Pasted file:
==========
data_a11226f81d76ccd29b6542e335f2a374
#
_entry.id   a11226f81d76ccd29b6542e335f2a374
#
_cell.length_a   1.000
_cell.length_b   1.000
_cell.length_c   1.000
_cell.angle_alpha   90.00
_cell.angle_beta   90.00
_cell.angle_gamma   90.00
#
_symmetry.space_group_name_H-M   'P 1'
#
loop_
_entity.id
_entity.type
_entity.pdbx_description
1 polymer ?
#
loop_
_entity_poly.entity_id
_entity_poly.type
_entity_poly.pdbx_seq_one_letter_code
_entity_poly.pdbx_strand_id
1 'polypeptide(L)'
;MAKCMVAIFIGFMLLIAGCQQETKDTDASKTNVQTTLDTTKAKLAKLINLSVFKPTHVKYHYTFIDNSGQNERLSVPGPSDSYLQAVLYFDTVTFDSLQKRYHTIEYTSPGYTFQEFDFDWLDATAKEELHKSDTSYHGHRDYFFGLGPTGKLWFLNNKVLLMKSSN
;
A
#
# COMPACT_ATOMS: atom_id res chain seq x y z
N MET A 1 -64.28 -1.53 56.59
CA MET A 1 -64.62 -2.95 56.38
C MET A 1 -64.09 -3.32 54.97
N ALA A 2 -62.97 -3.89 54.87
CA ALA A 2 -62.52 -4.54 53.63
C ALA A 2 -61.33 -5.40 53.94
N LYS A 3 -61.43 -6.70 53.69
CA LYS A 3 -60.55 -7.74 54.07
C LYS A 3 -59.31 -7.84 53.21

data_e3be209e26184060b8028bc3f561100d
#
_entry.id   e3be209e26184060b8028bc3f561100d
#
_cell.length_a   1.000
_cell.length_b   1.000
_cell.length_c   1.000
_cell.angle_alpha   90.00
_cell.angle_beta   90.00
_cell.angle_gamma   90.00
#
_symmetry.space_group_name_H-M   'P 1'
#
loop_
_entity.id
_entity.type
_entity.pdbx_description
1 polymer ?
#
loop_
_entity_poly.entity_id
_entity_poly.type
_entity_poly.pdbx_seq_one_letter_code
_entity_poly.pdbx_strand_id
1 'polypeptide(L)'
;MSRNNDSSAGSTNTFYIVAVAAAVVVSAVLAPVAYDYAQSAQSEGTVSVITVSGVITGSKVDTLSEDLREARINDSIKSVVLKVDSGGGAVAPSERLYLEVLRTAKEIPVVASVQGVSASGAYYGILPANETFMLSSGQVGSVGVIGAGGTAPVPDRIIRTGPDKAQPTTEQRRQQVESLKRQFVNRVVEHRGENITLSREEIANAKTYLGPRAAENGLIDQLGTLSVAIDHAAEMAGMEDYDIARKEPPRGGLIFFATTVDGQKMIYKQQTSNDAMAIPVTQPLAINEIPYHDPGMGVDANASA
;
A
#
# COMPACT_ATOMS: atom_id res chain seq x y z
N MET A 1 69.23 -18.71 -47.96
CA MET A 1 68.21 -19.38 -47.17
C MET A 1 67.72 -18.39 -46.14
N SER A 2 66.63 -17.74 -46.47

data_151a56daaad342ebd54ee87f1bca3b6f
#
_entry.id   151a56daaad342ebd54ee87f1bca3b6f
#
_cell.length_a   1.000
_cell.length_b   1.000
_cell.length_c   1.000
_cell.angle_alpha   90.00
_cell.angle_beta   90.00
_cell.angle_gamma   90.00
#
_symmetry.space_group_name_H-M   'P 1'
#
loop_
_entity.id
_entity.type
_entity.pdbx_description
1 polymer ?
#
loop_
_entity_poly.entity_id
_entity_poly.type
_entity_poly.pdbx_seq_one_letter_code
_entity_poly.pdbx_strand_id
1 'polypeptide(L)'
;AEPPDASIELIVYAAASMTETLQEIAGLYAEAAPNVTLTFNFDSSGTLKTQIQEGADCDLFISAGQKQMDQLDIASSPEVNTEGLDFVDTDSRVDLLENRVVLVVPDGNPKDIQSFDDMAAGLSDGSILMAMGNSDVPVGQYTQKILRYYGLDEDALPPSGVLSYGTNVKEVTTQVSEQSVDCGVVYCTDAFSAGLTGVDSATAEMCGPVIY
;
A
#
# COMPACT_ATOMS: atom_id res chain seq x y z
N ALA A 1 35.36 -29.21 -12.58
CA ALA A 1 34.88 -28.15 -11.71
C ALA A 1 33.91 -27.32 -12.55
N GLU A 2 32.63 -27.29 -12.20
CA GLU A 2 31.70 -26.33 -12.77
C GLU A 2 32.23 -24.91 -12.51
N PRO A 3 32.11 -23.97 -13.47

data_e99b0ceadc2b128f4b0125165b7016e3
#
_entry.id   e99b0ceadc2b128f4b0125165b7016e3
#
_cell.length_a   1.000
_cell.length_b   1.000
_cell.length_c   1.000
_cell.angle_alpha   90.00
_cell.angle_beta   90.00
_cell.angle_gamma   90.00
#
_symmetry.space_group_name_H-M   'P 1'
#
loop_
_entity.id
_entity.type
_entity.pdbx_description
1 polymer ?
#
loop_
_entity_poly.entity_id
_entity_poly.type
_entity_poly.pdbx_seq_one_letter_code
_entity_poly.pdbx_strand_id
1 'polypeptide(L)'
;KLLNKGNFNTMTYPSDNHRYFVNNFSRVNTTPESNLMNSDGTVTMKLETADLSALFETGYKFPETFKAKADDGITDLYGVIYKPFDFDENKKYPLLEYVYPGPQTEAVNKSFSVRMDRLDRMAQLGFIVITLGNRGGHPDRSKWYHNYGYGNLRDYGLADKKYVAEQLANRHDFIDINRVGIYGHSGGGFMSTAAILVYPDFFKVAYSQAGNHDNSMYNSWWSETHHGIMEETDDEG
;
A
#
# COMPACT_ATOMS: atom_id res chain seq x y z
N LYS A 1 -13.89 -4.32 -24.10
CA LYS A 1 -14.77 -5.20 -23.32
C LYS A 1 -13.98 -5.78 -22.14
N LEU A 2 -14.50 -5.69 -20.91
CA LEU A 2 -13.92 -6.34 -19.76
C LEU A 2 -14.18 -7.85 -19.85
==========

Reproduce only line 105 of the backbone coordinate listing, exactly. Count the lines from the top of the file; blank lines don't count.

CA ALA A 1 34.88 -28.15 -11.71